Stop #2 Avondale Heights, VIC

Holy cannoli.

More effortless conversations and tasty pastries shared between groups of teachers who have met through the internet. We possess an uncanny ability to recognise the look and sound of a teacher, despite us all looking and sounding so delightfully different. It also appears that we are all 'huggers'.

I’m thankful for the comforting familiarity that exists among teachers, like a knitted cardigan that you already know will fit without needing to try it on. We throw our arms around each other with ease; not an awkward misstep, accidental cheek kiss, or uncoordinated headbutt in sight.

Fifty three years of collective teaching experience.
A bunch of sunflowers and some dog biscuits for Dahlia.
Hours of real, relatable, and relevant stories recorded onto my phone. 

You know, small talk has always felt pointless; a deeply unnecessary social interaction that could be skipped with ease. Why waste precious minutes on an entrée when you can gobble down the main course? I’m ready for the meatier conversations with open-minded teachers.

I’ll be asking about your triumphs and challenges; pushing for the proudest parts of your career. Each line of questioning is intended to encourage you to share your most devastating discoveries and epic epiphanies. For we are nothing but our lived experiences. Personalities carved out of daily interactions and attitudes. Not to mention the countless other contributing factors, like gender, age, ethnicity, family, support, and socioeconomic status.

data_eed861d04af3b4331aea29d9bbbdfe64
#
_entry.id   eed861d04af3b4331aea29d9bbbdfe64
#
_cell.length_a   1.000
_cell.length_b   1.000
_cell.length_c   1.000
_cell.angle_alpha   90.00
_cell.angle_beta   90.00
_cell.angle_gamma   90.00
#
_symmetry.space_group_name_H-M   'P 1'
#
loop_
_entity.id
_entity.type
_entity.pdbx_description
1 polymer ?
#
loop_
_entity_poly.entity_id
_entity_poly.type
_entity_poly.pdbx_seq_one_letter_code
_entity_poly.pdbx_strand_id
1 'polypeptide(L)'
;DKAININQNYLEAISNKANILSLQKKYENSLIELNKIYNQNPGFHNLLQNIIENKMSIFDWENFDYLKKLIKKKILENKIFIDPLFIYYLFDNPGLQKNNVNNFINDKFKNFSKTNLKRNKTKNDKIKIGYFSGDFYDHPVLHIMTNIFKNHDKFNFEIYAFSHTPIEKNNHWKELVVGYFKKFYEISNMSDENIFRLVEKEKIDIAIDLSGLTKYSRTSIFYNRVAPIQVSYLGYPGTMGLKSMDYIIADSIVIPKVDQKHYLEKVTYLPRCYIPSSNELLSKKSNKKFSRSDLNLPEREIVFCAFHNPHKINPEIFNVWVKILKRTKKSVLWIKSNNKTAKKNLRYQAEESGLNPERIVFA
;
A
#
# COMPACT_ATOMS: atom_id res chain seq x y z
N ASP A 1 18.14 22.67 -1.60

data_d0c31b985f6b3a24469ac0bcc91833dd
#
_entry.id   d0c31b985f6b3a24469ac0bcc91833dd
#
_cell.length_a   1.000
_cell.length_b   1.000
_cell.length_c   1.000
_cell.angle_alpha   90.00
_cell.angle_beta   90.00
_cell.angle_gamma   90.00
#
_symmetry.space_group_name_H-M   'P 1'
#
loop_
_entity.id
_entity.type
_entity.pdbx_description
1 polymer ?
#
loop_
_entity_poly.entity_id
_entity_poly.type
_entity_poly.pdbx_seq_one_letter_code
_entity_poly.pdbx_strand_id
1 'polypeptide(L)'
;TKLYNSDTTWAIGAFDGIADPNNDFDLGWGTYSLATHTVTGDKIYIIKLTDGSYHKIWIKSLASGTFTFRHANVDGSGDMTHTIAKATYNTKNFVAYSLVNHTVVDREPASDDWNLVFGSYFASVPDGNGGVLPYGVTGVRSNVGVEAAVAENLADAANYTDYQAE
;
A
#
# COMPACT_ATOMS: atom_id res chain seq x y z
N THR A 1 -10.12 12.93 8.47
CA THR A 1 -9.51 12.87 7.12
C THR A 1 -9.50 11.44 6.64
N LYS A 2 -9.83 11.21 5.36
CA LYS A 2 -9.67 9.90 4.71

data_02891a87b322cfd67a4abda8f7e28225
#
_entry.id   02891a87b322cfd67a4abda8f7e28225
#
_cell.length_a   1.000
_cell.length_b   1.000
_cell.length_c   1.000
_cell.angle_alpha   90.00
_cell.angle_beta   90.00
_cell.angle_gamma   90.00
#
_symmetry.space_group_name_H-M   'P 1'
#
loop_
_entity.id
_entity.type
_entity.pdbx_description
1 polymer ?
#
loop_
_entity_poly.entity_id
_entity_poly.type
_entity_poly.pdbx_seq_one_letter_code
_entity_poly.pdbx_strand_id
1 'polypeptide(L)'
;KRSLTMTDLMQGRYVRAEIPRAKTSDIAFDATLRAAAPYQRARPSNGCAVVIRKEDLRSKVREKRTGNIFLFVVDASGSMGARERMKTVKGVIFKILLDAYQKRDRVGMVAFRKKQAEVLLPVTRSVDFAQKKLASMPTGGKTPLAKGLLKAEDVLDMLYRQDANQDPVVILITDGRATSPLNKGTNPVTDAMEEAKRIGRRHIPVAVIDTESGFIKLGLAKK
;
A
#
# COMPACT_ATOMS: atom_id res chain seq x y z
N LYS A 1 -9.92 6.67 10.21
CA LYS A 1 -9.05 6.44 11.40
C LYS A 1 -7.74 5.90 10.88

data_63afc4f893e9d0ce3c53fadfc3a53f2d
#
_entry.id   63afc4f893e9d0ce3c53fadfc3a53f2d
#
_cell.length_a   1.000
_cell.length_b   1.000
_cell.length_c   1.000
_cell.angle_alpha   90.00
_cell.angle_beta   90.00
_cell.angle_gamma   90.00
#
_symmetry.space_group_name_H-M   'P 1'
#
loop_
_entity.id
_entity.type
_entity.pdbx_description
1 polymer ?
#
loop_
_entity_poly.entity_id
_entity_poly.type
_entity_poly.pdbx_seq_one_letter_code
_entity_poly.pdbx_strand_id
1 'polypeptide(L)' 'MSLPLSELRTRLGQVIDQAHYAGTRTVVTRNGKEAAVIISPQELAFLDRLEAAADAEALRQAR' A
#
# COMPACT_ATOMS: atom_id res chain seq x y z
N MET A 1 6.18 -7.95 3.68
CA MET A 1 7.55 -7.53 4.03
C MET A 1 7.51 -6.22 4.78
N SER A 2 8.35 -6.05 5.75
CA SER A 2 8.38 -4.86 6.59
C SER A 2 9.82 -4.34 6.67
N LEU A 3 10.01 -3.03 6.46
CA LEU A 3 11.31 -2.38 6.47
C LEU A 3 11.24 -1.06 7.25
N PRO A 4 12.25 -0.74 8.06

What changed your approach to teaching?

Motherhood. Workplace bullying. Challenging classes. 

When did you show resilience, and in the face of what?

Poor leadership. Pressure. Stress. Student trauma.

How are you looking after your wellbeing?

To be honest, I'm not. I'm learning. In the meantime - do as I say, not as I do. 

 

Let’s break down your story into morsels that can be dropped to the ground, leading us with breadcrumbs towards the bigger picture. Repeating again and again, you are not alone in this.

Seeking clarification. “What do you mean by that?”

Asking again in a new way. “How could this have happened?”

Looking for changes in body language. “Can you tell me how you’re feeling?”

 

And always offering the reassurance:

"I have experienced this too."

"I have a friend who has experienced this too."

"I have had another teacher message me who has experienced this too."

"Teachers around Australia have experienced this too, you are not alone."


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